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Chief executive officer of Hewlett-Packard said that manufacturers of hard disk drives (HDDs) are unsure when they be able to restore all shipments of HDDs to the levels prior to severe flooding in Thailand. In the meantime, HP did the same as its rivals: it started to acquire hard drives and pull-in the inventory.

"I have been on the phone with the heads of all four of our disk drive partners. I am not even sure they have a complete picture about when they are going to be back up and running," said Meg Whitman, chief executive officer of HP, during the conference call with financial analysts.

Just like its rival Dell, HP formed a special crisis team, pulled-in already made PCs and started to acquire hard drives from its partners. As a result, the company now can prioritize its shipments and supply enough PC products to important or strategic customers. In general, HP does not expect itself to suffer significantly from the shortage of hard disk drives, but is still cautious about the situation.

"We reacted really fast to this. We set up a war room. We began pulling in inventory and made strategic buys of hard drives back in early October. So I think we will get more than our fair share of drives here because of the long-term relationships that we have with our suppliers because we were on this really fast," explained Mrs. Whitman.

Exactly like the  vast majority of its competitors and partners, the chief exec of HP expects shortages of hard drives to continue to exist throughout the first half of 2012.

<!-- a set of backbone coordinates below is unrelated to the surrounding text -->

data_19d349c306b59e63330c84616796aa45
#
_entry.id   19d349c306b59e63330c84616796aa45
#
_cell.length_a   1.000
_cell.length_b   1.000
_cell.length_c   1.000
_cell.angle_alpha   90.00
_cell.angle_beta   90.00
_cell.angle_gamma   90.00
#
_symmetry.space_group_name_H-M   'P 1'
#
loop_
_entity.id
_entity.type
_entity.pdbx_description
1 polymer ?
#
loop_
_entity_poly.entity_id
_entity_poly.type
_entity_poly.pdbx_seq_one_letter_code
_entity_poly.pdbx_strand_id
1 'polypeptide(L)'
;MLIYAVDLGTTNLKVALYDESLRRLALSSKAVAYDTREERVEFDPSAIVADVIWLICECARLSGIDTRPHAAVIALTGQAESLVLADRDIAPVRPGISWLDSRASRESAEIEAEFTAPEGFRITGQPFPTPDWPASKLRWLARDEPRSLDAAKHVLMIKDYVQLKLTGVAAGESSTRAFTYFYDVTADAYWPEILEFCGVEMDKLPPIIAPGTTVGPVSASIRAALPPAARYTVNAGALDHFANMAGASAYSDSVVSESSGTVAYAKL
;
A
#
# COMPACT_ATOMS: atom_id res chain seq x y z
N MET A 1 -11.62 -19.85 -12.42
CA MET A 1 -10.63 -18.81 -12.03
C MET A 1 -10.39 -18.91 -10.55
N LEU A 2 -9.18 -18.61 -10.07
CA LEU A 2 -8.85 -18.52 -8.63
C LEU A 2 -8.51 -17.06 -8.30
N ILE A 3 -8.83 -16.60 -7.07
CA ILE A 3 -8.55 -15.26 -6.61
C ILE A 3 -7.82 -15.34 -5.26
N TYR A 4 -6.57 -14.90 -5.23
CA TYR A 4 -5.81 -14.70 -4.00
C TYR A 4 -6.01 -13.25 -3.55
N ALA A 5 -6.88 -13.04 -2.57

"I think this is going to affect the industry pretty dramatically because it is PCs, it is servers, it is storage. I think there is going to be some shortages in Q1 and Q2. I think we're as well positioned as we can be, but I think this is going to be pretty tough for the industry," concluded Mrs. Whitman.

Tags: HP, Hewlett-Packard, HDD, Seagate, WD, Hitachi, Toshiba, Business


Comments currently: 4
Discussion started: 11/22/11 02:01:28 PM
Latest comment: 11/27/11 06:18:13 AM
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So much for all the savings of doing business over shore.
0 0 [Posted by: USAFANG67  | Date: 11/23/11 01:52:50 AM]
- collapse thread

Yes because a natural disaster could never hit the US and cripple a critical industry :rolleyes:
0 0 [Posted by: daneren2005  | Date: 11/23/11 01:19:24 PM]
Natural Disasters hit anywhere. US no exempt to that, are you studying your history boy?
0 0 [Posted by: pogsnet  | Date: 11/24/11 11:39:35 AM]

With the price platters are staying at, it almost makes sense to just get the deals on 120-128GB SSDs and compute conservatively. Luckily, I had inventoried so many drives, I should just cash in!!! lol. Something smells fishy though, this "disaster" qouteunqoute shouldn't be cripplin the market like the makers claim, they're just squeezing blood b/c they realize we still need platters for actual storage. V-I-P-E-R-S! (I wouldn't sell mine to sqeeze, I was j/k, lol)
0 0 [Posted by: Penwobbler  | Date: 11/27/11 06:18:13 AM]


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